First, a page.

Boris Johnson appoints Allegra Stratton as new White House-style spokesperson

Former journalist is currently chancellor Rishi Sunak’s director of communications

Ashley Cowburn
Political Correspondent
Thursday 08 October 2020 19:02
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Ms Stratton’s new political role is reported to command a salary of over £100,000
Ms Stratton’s new political role is reported to command a salary of over £100,000

Allegra Stratton has been appointed as Boris Johnson’s press secretary to front the new White House-style televised briefings at No 10.

Since April, the former journalist has been working alongside Rishi Sunak, as the chancellor’s director of communications, helping him launch key economic coronavirus policies such as the Eat Out to Help Out scheme.

Widely considered the frontrunner for the high-profile role since the Conservative Party opened applications in the summer, Ms Stratton will rapidly become one of the most recognisable faces in government, responding to journalists’ questions on a daily basis.

Before entering government, Ms Stratton also worked as BBC’s Newsnight political editor, co-presented ITV’s Peston on Sunday programme and was employed as a political correspondent for The Guardian.

The prime minister revealed earlier this year Downing Street was going to “have a go” at the live briefings following the daily coronavirus updates fronted by cabinet ministers and scientific advisers during the initial months of the pandemic.

“People have liked a more direct, detailed information from the government about what is going,” Mr Johnson said.

The advertisement for the political role – reported to command a salary of over £100,000 – said hopefuls would need to be an “experienced and confident media operator who would enjoy working on camera with senior ministers, political advisers, officials and journalists; who would relish the challenge and pace of televised briefings, and who has a strong grasp of foreign and domestic issues”.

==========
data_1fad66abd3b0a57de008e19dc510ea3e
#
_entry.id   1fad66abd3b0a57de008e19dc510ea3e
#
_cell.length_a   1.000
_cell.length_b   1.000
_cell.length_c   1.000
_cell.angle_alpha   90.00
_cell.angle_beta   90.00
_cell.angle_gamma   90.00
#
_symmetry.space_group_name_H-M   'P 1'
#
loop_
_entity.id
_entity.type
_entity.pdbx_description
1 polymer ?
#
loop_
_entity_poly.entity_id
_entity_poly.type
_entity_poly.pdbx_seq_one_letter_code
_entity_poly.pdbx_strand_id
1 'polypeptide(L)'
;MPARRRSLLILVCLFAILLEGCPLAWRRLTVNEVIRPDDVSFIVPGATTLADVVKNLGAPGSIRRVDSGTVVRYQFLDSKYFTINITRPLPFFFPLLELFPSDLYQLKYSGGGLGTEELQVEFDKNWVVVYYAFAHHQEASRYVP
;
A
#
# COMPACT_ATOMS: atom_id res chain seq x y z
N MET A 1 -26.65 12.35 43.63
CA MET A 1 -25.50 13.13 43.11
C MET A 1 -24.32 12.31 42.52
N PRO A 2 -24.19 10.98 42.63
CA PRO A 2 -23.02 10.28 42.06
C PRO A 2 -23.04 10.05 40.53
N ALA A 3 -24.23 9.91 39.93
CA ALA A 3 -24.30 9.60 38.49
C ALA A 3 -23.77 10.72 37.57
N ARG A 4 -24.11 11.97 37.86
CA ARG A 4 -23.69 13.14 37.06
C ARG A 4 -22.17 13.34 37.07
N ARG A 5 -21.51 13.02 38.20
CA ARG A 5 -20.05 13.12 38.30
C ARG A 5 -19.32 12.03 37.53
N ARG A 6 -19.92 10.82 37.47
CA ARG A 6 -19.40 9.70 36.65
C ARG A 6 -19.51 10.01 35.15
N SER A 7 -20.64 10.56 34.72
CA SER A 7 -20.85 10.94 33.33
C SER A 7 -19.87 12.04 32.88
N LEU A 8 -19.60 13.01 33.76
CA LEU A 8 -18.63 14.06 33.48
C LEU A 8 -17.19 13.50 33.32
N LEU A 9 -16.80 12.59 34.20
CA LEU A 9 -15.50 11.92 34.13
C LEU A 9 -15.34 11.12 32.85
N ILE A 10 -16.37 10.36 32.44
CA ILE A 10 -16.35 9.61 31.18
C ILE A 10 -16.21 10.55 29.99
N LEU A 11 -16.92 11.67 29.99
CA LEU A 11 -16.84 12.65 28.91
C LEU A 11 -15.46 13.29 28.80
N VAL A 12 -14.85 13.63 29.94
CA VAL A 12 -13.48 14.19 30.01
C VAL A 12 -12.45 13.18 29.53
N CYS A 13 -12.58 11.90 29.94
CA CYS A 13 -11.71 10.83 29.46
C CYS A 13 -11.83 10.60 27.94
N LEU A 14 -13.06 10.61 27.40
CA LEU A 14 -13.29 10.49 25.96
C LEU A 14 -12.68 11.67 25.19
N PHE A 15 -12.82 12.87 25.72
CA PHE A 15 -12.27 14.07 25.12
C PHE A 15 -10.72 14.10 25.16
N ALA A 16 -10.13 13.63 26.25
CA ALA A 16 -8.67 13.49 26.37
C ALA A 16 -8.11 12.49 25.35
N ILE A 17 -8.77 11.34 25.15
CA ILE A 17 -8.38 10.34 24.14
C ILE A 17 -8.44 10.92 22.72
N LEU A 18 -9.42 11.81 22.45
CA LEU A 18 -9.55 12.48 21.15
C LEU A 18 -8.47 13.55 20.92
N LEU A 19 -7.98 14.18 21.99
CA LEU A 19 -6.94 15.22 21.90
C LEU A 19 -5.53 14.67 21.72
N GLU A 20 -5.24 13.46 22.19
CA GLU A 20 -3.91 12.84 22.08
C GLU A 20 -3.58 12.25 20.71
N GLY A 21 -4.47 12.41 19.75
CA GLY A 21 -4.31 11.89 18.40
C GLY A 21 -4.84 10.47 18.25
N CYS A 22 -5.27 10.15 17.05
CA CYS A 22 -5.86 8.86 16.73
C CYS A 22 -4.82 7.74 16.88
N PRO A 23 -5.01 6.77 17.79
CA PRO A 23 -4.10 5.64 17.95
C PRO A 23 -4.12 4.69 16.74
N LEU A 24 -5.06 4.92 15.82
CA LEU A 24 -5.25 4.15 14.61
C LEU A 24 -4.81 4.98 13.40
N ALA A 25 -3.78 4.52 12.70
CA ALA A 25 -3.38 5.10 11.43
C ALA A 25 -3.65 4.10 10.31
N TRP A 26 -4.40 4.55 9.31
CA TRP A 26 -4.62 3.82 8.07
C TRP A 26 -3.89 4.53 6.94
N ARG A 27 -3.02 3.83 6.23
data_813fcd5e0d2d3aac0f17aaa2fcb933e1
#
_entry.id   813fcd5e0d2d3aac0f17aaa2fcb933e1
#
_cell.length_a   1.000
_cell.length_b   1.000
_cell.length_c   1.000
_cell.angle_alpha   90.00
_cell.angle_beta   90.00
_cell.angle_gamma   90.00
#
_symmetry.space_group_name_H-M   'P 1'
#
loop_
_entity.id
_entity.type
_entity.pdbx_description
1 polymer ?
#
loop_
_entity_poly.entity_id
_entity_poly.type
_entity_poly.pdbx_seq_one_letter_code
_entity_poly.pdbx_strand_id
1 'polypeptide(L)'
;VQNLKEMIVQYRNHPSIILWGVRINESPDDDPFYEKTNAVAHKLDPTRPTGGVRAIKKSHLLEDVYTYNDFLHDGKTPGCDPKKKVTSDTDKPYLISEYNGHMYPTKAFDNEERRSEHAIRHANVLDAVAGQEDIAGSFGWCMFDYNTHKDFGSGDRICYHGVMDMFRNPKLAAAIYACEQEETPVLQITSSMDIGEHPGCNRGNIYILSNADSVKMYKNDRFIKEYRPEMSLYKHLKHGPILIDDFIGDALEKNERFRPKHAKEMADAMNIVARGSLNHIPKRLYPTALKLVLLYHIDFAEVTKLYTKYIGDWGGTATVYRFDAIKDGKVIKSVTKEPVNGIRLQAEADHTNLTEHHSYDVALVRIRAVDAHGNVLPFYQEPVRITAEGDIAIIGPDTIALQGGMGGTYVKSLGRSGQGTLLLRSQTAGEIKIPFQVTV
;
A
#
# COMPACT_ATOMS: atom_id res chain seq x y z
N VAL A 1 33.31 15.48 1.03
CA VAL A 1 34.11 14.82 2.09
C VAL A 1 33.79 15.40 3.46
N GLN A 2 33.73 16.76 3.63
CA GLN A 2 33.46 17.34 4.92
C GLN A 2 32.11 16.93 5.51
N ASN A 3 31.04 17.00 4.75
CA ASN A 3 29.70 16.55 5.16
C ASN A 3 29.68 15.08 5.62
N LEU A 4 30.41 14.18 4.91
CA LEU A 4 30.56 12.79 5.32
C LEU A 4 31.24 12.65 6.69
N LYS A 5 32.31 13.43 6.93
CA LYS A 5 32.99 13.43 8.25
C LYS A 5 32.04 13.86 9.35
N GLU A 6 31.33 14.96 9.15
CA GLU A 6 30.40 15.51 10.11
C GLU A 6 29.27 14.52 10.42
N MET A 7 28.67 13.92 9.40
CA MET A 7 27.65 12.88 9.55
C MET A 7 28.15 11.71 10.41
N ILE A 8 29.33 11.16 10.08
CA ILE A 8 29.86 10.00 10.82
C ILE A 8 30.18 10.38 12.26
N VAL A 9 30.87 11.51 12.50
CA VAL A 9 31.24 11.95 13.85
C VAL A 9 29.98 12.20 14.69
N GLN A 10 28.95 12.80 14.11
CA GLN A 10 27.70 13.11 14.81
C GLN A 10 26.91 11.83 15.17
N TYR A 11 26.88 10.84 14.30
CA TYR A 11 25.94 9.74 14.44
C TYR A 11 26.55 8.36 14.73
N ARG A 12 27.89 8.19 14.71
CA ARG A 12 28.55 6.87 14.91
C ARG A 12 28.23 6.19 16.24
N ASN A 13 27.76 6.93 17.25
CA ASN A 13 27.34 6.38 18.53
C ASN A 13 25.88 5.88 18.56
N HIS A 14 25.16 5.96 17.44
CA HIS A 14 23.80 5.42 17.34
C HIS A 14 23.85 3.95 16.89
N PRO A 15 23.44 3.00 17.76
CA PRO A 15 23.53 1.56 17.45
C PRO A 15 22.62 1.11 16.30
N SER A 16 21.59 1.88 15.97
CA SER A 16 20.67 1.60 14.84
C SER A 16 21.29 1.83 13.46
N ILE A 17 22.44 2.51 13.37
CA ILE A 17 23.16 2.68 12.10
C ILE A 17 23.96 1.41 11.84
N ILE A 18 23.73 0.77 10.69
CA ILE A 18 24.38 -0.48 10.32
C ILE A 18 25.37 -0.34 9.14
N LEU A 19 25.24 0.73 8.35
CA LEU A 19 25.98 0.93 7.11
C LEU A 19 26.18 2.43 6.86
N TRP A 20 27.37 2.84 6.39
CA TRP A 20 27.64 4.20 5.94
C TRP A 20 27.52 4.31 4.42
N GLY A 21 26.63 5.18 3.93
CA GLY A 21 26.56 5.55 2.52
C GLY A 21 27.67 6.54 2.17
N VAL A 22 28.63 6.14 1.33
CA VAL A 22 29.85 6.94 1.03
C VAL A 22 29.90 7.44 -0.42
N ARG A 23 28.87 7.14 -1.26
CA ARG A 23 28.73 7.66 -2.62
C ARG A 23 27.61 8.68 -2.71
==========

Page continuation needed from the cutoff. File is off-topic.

Former White House press secretary Sarah Sanders

It added the successful applicant will represent the government and the prime minister to an “audience of millions on a daily basis, across the main broadcast channels and social media, and to have the chance to influence and shape public opinion”.

For many years, the White House has held similar briefings for Washington-based journalists fronted by the administration’s press secretary and US presidents have often made appearances at them. Donald Trump has hired several individuals to the role since entering the Oval Office in 2016, including Stephanie Grisham, Sarah Sanders, Sean Spicer and Kayleigh McEnany, who is currently serving in the post.

The daily, off-camera briefing from the prime minister’s official spokesperson, who is a civil servant, will continue alongside the new televised conference hosted at Downing Street.

As opposed to an impartial civil servant, Ms Stratton, a politically appointed special adviser, will be able to take aim at opponents and defend the government’s actions. Labour intends to combat this with a once-monthly press conference hosted by Sir Keir Starmer.

Downing Street is yet to comment on Ms Stratton’s appointment.

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